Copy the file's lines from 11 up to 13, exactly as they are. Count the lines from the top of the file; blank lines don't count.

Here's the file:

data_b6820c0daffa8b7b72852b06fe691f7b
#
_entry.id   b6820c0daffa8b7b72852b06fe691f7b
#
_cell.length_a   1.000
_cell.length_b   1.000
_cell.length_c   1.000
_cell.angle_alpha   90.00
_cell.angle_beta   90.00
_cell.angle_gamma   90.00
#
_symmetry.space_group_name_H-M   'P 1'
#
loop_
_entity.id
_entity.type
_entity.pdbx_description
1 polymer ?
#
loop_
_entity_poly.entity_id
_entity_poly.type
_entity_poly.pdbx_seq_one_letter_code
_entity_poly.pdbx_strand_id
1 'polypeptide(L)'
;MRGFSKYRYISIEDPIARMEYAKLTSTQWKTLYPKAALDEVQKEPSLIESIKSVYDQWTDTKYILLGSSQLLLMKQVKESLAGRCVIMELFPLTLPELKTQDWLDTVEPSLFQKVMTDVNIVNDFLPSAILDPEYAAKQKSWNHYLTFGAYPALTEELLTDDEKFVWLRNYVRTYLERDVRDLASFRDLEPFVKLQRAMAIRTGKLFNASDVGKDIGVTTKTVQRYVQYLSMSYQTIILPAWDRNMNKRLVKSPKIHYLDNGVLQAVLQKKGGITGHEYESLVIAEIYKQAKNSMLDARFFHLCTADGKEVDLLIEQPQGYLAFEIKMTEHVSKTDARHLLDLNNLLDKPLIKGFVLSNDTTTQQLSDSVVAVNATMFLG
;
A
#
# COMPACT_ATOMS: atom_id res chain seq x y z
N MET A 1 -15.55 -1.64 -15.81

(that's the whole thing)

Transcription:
#
_symmetry.space_group_name_H-M   'P 1'
#